Guidelines for Interpretive/Comparative Essay
Pick your favorite two (2) chapters out of the six (6) chapters from Founding Brothers
, by Joseph Ellis and write an interpretive/comparative essay based on those chapters.
The essay should answer the following questions:
1. What are the stories about? Give a brief synopsis of each chapter.
2. Why were the episodes important to American history?
3. What did you learn reading these stories?
4. What was your overall impression of these stories? Did you like them? Why? Why not?
1. Did the author do a better job of telling the story in one or the other chapter? Why do you think so?
2. Can you find any connections between the two stories (either the subject or the individuals involved). If so, what are they?
3. How does the story compare with what you’ve heard or read about the subject?
Footnotes will not be necessary, but if you use a direct quote, cite it by using the author’s name and page number in parentheses: (Ellis, 29).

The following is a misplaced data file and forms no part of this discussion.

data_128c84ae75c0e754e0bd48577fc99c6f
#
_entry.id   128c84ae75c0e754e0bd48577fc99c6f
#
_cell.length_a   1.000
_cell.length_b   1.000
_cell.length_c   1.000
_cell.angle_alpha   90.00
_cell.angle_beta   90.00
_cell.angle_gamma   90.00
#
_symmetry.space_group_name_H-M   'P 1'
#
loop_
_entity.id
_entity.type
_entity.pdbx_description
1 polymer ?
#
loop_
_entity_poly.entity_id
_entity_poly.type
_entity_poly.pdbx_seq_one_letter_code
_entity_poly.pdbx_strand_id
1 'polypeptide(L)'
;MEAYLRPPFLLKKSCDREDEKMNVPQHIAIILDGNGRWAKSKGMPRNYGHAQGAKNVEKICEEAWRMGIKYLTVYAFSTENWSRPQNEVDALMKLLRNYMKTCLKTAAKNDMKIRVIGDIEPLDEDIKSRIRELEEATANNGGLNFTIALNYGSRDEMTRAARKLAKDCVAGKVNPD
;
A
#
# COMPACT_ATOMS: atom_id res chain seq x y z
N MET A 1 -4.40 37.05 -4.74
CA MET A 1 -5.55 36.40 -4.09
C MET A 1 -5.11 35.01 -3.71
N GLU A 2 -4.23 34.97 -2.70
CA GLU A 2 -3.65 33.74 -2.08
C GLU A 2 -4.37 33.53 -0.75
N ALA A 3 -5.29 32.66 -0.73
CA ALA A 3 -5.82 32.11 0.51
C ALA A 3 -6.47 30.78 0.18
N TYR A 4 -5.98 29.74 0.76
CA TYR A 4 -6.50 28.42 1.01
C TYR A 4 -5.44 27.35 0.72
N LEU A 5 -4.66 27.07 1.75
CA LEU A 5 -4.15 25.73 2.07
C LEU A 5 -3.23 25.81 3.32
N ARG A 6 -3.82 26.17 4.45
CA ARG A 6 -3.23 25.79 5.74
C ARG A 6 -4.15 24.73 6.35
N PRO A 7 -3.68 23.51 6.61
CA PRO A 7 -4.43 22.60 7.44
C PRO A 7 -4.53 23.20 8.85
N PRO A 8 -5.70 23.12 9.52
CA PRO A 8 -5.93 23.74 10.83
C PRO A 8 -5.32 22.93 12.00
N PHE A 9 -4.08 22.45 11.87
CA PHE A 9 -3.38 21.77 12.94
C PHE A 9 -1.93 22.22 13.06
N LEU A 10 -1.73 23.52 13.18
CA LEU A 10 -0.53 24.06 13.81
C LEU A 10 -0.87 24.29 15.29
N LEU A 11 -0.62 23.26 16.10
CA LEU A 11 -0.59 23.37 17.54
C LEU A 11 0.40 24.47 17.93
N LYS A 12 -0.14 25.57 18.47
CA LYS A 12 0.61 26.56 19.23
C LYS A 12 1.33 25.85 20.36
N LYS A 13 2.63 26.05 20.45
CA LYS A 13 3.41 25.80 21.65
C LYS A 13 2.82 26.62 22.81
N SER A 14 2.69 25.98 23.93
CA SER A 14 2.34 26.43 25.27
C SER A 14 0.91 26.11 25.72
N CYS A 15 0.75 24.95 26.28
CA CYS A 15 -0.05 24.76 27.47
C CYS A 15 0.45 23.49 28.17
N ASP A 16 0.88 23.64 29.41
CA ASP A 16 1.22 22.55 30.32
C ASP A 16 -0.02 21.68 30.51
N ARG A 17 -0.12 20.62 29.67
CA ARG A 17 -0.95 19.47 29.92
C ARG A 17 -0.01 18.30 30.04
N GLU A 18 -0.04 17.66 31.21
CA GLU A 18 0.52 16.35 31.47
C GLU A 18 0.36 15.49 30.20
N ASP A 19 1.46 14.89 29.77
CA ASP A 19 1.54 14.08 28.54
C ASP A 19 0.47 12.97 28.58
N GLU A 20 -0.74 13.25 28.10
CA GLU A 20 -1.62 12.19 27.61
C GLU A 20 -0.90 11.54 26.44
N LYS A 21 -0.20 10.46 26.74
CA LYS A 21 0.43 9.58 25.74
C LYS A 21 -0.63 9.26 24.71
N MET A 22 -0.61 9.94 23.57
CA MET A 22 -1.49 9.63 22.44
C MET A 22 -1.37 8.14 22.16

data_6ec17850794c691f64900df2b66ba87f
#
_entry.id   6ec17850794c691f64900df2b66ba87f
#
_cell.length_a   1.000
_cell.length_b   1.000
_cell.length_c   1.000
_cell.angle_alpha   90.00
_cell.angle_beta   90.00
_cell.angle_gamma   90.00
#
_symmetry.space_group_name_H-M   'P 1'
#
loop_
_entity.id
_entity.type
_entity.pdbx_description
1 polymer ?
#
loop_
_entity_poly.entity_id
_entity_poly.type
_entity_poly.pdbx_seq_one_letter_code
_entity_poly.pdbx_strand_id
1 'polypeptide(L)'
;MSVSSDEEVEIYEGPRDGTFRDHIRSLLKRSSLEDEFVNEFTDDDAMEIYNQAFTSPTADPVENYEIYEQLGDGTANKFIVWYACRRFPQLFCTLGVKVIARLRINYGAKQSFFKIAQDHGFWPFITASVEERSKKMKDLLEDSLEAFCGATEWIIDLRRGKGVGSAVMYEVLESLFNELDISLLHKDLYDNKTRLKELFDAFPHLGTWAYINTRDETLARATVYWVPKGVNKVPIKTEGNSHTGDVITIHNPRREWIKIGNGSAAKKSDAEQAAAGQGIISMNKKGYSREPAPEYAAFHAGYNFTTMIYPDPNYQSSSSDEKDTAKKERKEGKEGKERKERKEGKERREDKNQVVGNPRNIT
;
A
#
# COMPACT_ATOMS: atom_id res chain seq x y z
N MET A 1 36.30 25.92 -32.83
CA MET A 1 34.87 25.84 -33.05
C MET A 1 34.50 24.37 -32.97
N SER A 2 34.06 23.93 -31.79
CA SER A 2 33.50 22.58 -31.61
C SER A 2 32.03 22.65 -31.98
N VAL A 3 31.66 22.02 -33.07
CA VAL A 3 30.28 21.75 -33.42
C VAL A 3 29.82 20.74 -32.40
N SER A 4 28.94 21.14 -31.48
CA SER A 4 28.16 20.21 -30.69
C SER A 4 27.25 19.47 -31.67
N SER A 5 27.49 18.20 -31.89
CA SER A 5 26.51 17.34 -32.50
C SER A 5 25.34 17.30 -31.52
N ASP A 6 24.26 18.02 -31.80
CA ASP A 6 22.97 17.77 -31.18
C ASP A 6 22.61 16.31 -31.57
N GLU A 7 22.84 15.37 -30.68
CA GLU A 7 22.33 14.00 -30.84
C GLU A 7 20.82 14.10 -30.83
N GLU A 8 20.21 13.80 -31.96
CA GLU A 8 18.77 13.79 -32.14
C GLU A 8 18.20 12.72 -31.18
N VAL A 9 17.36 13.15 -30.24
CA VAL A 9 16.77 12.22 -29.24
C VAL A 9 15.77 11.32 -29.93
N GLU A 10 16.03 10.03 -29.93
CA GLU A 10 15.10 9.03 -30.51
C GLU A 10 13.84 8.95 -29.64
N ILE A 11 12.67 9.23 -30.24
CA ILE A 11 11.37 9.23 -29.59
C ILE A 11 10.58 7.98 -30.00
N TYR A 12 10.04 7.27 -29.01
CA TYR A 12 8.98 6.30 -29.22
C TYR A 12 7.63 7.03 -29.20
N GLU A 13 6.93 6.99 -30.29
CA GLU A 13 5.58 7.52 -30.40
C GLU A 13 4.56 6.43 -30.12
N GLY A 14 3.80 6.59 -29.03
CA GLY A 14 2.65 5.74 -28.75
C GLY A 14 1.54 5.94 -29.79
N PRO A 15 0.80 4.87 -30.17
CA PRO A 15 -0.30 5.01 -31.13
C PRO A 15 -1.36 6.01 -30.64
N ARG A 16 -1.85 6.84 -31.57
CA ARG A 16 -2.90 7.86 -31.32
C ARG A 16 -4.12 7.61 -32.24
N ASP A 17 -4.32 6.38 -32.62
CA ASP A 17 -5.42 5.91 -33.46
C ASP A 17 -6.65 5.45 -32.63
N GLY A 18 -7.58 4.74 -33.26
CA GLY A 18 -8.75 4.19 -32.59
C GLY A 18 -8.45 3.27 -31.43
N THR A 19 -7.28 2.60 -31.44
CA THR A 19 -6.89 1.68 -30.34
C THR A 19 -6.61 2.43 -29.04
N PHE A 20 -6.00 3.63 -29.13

--Do not use colloquial expressions. Slang is inappropriate in an academic paper.
--Avoid using all first and second person pronouns in your writing;
Examples include “me,” “my,” “I,” “we,” “our,” “us,” “you,” and “your.”
There are ways to express yourself without using these pronouns. For example, “In my opinion…” can be replaced with “in the opinion of this writer…” Also instead of “If you think about…” try “If one thinks about…”
--Avoid using contractions in formal writing. Use “did not” instead of “didn’t.”
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